6. I have recently been diagnoed with ceoliac disease.. I’m 20 years old, fairly tall and thin.

    I can’t seem to find anything that tastes at least half decent that is gluten free that also doesn’t cost a fortune.
    I live out of home, work full time and also study so i do not have that much time to cook meals for breakfast lunch and dinner. I also do not have that much money to spend on food. Im also a very picky eater (for some reason just do not like alot of foods) so leaves me sometimes very frustrated as i am always up late cooking meals for the next day or trying to think of what i could have for lunch while i am out or what to buy at teh grocery store.

    I have since lost alot of weight and feel so drained. I have been taking just some suppliments that my doctor suggested but nothing seems to be working..

    I’v also researched so many gluten free little bakeries and shops, and joined the ceolic society of Australia but everything is just too expensive..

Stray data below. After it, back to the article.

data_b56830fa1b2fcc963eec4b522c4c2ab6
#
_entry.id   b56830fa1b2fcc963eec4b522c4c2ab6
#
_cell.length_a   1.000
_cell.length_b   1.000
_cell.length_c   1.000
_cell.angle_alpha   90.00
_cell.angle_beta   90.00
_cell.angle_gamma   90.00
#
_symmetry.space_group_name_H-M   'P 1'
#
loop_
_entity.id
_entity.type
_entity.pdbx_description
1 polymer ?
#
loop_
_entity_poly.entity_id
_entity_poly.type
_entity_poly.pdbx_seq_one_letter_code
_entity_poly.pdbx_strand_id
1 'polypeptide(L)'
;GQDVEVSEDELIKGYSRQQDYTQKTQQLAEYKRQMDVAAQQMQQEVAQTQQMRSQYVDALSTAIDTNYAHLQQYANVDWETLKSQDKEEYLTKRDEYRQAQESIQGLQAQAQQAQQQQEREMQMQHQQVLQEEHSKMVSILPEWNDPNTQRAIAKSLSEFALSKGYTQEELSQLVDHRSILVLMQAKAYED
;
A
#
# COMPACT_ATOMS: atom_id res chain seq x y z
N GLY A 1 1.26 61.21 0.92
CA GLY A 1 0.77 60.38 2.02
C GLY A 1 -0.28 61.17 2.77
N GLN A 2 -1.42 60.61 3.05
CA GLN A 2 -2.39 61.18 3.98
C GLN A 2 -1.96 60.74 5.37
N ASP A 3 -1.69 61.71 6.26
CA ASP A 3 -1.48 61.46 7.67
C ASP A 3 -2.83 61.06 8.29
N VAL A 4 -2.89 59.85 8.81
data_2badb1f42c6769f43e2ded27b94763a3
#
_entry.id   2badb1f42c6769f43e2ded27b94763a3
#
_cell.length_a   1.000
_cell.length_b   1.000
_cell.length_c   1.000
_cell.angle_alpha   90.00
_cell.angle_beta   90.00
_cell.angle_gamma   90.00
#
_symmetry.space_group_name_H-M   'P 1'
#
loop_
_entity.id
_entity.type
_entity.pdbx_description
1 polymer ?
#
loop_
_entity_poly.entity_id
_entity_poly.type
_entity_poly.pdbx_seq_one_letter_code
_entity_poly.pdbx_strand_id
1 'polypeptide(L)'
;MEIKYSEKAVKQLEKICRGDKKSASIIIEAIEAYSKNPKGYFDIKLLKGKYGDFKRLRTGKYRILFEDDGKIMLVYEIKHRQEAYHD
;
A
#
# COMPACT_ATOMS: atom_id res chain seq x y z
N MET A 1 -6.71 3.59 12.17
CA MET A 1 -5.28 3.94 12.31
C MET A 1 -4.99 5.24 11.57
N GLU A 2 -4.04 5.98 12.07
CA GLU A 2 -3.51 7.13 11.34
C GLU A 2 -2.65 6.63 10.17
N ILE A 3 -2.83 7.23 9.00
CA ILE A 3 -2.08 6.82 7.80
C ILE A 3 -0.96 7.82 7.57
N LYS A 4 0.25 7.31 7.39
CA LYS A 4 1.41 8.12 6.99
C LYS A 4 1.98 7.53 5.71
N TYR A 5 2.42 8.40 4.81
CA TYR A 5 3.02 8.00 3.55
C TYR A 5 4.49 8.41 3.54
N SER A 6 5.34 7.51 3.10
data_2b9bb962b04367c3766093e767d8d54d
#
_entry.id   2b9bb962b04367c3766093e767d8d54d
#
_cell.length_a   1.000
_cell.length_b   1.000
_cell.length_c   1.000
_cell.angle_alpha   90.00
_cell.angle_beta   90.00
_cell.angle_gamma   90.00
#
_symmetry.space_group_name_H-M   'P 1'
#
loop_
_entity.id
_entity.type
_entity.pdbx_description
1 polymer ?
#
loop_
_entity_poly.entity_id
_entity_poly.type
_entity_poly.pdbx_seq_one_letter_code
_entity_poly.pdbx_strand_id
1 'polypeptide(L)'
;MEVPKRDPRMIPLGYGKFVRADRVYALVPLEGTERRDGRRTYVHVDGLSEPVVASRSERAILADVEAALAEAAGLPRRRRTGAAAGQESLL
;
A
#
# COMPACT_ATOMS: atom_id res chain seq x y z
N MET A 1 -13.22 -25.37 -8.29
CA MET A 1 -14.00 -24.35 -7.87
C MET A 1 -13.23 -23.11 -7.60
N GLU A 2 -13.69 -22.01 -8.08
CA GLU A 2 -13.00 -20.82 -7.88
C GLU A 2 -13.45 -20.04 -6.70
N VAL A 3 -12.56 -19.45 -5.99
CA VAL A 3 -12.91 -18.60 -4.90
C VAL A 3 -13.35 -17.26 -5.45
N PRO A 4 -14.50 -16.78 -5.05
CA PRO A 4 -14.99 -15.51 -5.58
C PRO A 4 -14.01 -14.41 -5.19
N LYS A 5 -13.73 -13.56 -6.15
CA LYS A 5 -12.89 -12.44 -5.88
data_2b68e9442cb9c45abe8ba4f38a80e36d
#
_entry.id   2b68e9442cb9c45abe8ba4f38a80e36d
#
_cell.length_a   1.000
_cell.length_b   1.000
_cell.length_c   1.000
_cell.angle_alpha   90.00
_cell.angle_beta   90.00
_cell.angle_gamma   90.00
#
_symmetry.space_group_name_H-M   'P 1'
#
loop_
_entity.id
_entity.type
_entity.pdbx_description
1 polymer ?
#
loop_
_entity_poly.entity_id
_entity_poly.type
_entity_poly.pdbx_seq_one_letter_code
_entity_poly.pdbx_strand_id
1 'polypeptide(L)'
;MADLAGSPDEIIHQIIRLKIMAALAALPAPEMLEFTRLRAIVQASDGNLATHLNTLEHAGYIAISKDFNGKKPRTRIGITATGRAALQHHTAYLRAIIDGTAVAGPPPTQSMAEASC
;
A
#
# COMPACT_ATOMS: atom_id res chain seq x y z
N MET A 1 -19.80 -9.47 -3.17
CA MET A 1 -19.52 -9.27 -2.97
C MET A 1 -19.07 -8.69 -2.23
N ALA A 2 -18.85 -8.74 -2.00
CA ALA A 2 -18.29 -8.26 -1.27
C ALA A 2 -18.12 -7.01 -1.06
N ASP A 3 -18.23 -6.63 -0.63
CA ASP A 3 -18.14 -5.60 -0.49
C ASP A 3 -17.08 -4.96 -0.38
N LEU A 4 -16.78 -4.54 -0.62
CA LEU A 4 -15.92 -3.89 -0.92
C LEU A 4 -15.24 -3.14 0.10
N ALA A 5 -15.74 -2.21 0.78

Seems its a lose loose situation… Any suggestions??

  7. Morgan,

    Try looking at some cooking websites. one of my favorites is food.com. If you go there and click healthy recipes, go down to related categories and click free of,gluten is 2nd on the list. then the beautiful thing pops up to let you search 9,179 recipes. here is the link:
    http://www.food.com/recipes/gluten-free

    many are very quick. i suggest the gravy from sausage biscuits and gravy recipe and some gluten free bisquick mix.
    cornstarch, milk, water and butter is all you need besides sausage. #329127

    also there are many programs out there for the computer or your phone that you can download so you can choose gluten free items at the store and many are things you were buying before. Many name brand foods just do not have it listed. Although walmart is fairly good about having it listed on their store brand stuff.

  8. my wonderful doctor gave me blood tests for allergies. I tested positive for wheat, barley, rye, oats, AND rice (also tomatoes, lentils, scallops, and clams). I didn’t have to suffer through an intestinal test. I was negative for celiac in a blood test. glutenfree flours cost too much–I get food stamps and SSA disability. Any ideas?

  9. gerry, your daughter needs to incorporate healthy natural fats into her diet. They will satiate her as well as support healthy digestion (and many other benefits). Butter, ghee (if she is lactose intolerant), coconut oil, olive oil, flax oil (in homemade salad dressings). And yes (as Brynn suggested) definitely avocado or guacamole for one of the healthiest saturated fats on the planet.